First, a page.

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Ryan Spielman on Healthier Living
Ryan Spielman is an internationally renowned bodyworker and yoga teacher, and an advanced practitioner of ashtanga-vinyasa yoga who has completed the fourth in the series taught by yoga master Sri K. Pattabhi Jois. Spielman’s students include Madonna, Sting and his wife, Trudie Styler. Along with teaching group and private yoga classes in London and other cities, Spielman leads various groups devoted to consciousness and personal awakening. In this interview, Spielman explains how yoga can help anyone live healthier.
What is yoga and what are its benefits?
In mainstream circles now, yoga is defined as something a little more than just a physical exercise, in that it’s a mind-body movement that works not just the muscles but includes concentration and a way to observe what’s going on inside your head while you’re practicing.
The myth about yoga is that if you do it, you’ll be happier and enlightened. I believed that myth for many years, but that’s not how I see it anymore. When I do yoga, I practice because I enjoy it. I like to feel my body in this way. So many people go through their entire lives and don’t really feel their bodies; they don’t get a sense of what it’s like to live in a human body, to feel all the joints and how they move, to reach the limit of a muscle’s extension and then to soften up, to feel all the internal organs and feel blood. And then to combine that with breathing practices that calm the nervous system, it’s like a drug in a certain way. It puts the body—and to some extent, the mind—in a certain state. In that state, there’s more possibility of experiencing ourselves from a very different perspective from where most people are coming from, which is ordinary consciousness or waking consciousness.
What about the more spiritual aspects of yoga?
Yoga can be whatever people want it to be, really. The way I see it, yoga has as much to offer as doing the dishes. If people want to do the dishes as a spiritual path, then that would be just as effective because the main thing is the energy that they put into it and their intention when they’re doing it. You can do yoga and if the intention isn’t there to be present—meaning to really feel what’s going on in your body and your mind—then you’re basically just doing some form of gymnastics or stretching or physical therapy. If your intention is to be present, then yoga can be an agent for spiritual transformation.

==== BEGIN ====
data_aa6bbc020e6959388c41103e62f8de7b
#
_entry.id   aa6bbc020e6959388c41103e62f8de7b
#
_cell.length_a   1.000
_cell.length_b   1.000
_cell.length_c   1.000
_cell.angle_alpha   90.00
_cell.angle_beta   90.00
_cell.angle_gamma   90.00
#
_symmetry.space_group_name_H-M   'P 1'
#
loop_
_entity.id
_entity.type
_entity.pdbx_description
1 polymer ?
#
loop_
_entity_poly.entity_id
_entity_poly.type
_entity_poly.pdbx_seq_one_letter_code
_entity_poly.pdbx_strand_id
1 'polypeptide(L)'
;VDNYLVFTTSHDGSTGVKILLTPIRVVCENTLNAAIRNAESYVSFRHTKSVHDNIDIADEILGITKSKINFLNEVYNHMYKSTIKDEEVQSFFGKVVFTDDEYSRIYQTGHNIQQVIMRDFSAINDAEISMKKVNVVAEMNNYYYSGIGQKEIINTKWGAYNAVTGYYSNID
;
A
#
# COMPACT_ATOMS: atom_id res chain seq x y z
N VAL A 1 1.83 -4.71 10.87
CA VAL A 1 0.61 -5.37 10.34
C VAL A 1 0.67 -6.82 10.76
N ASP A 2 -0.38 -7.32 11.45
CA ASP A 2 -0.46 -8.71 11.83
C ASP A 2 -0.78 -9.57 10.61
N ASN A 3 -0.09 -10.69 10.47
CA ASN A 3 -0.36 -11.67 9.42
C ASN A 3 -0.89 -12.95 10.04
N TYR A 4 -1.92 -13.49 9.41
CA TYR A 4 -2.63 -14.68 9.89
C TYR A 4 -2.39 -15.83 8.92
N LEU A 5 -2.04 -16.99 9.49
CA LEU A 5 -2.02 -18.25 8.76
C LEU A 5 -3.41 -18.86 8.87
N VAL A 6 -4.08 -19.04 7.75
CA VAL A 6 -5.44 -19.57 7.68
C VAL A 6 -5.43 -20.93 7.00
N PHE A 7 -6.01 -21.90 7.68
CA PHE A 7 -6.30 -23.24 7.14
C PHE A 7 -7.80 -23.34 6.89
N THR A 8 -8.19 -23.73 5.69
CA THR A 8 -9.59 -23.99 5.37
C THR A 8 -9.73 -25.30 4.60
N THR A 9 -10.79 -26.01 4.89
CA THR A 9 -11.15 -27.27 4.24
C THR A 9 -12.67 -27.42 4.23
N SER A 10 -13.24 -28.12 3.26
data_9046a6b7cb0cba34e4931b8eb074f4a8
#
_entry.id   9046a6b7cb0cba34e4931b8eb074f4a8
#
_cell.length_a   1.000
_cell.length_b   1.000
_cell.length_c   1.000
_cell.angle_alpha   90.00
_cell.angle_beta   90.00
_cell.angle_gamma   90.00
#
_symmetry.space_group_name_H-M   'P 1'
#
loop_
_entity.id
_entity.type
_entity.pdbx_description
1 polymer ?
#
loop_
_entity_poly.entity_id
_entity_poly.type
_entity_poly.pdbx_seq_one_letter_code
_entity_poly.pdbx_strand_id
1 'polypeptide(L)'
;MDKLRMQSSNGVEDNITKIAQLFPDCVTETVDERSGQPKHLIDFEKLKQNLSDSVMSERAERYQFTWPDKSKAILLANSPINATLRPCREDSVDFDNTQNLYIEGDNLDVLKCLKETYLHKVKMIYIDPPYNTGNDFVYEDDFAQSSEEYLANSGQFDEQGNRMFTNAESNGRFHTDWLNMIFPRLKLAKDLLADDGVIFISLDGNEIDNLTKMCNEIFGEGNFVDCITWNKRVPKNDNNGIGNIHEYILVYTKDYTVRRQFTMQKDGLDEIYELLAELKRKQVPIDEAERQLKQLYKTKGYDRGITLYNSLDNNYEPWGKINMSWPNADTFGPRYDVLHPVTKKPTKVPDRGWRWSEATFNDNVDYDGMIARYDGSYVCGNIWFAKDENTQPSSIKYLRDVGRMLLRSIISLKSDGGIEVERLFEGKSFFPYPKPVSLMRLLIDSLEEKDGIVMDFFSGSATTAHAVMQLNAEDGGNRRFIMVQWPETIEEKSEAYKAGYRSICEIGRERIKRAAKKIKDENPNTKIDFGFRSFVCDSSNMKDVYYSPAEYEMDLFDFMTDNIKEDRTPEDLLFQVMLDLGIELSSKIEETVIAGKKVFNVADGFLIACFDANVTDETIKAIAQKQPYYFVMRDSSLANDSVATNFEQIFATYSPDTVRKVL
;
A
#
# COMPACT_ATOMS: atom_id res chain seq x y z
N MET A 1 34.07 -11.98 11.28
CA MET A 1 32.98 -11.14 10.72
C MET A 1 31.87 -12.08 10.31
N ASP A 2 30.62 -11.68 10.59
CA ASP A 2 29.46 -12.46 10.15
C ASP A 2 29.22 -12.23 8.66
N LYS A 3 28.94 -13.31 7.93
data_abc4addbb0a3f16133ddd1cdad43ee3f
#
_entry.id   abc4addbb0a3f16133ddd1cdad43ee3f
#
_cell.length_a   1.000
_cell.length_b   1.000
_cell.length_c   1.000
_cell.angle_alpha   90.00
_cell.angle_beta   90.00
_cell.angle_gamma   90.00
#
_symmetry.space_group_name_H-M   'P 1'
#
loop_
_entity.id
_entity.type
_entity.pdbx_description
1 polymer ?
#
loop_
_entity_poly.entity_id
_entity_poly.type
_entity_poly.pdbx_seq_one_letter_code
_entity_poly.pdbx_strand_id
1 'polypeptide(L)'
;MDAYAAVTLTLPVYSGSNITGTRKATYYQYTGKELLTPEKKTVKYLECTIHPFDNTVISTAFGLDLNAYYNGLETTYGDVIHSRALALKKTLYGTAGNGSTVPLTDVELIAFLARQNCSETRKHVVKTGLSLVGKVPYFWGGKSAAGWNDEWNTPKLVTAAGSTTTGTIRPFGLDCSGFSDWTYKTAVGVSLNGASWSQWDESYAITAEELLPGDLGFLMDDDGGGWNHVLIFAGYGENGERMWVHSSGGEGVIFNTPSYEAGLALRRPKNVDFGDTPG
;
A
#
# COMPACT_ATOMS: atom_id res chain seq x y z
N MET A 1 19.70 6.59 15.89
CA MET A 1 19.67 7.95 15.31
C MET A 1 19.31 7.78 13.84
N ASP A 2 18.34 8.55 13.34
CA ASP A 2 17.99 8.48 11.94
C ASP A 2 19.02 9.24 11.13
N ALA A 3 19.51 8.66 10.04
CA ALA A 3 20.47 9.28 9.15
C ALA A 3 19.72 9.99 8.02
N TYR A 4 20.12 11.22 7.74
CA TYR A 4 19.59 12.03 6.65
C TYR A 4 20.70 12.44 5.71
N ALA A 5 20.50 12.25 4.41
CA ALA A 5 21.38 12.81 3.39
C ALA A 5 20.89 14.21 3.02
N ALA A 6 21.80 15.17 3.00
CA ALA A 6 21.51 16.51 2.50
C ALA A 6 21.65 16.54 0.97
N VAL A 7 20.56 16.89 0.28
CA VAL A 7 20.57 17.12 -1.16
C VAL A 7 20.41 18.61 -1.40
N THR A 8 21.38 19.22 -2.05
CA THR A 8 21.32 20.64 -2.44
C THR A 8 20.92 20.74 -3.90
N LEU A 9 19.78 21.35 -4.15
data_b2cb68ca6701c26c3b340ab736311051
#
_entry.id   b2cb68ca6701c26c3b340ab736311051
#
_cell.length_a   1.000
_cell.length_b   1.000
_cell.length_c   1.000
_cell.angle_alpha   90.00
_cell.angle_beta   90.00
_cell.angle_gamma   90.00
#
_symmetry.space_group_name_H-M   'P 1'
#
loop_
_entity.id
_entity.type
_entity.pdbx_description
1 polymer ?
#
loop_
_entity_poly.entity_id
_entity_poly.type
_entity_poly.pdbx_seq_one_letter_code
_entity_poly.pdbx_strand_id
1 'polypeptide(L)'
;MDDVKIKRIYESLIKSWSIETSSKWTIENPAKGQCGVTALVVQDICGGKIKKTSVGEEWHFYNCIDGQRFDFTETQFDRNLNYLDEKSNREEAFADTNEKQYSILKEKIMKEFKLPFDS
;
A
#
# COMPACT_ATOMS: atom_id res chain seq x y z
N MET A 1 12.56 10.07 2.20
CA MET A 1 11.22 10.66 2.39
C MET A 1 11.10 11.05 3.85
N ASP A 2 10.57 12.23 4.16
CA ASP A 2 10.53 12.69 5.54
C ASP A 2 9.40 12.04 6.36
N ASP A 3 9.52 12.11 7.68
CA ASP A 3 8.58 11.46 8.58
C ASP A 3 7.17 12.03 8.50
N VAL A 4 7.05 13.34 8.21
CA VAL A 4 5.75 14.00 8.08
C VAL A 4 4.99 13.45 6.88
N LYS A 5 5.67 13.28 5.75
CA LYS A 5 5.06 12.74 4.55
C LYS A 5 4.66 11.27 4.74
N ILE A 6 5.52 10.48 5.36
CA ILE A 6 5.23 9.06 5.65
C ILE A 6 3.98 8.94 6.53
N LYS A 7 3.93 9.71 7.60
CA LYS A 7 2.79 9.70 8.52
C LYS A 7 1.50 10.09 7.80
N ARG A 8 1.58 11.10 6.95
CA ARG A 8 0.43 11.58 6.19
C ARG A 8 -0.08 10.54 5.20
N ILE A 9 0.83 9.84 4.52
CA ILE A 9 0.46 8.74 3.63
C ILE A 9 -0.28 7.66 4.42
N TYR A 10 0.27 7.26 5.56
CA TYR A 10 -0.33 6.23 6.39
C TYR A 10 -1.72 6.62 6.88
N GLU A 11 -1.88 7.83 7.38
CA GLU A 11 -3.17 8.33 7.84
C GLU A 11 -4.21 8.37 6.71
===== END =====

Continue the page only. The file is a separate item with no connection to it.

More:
Is there a yoga practice for everyone?
Yes. There are so many different types these days: ashtanga, vinyasa (I teach ashtanga-vinyasa), Iyengar, Bikram, Sivananda, kriya, kundalini, svarupa and anusara. The list goes on, and there will be more. A general class that hasn’t evolved from a particular person is called hatha yoga. Some form of yoga is appropriate for everyone, from age three to 100.
What does a healthy person look like?
Happy. If you’re not happy, you’re not healthy. And that happiness filters down into all the levels of being human: emotional health, mental health and physical health. Someone once asked me if I’d rather be rich or healthy, and everyone thinks, “Well, if I’m rich, I can buy my happiness,” but it’s the other way around: Wealth doesn’t matter when you’re happy. Happiness means that even if there’s something going on in the body, it doesn’t matter so much.
When you meet someone, can you tell if that person is happy and healthy?
Yes. It can be expressed differently in each person but, generally, there’s softness in the voice and a softness in the energy of the person. Some people glow physically. Their body looks fantastic and they’re glowing—you can almost see it. They’ve really taken care of which foods come into their body and, as a result, their cells are alive. Everyone can see the difference—even in the face—when compared to someone who has been smoking and drinking coffee for 20 years.
What helps people get through big changes, such as adopting a healthier lifestyle?
The first thing that comes to mind is education. An example might be that if you’re starting to exercise, your body is going to hurt. And you’re not going to want to continue because it’s going to hurt again. But if you know that’s going to happen, you get into it for two weeks and you’re regular about exercising for a few months, then that hurt will go away. You actually start to feel good afterward. You have to accept that it’s just going to hurt, knowing that sometimes nothing works to ease the pain. You’ve spent your whole life doing something a certain way that’s unhealthy, and it’s going to be painful to change.
What’s your opinion about fasting and detoxing?
I love fasting because of how I feel when I fast. I like the challenge; I enjoy struggling psychologically through the day. I certainly feel as though we don’t need to eat as much food as we do. I usually do about three or four big fasts a year, each five to seven days long. I’ve tried a lot of different fasts and, at the moment, I like a juice fast. I still have enough energy to do all the things I need to do for the day, like yoga teaching, walking around and so on. I have as much energy as I do normally, and I feel much better.
What advice would you give to someone who’s starting on the first 30 days of better health?
You’ve got to move your body, whether it’s running, swimming, yoga or dancing. For it to be effective, you need to do an activity at least three days a week—and four is much better. Every day is ideal. You also have to become more aware of the foods you put into your body. Everybody has a different opinion about the right foods; for me, the lighter, more digestible foods you eat, the better. A vegetarian diet is good, made up mostly of raw food.
For more information on Ryan Spielman, visit www.trueryan.com.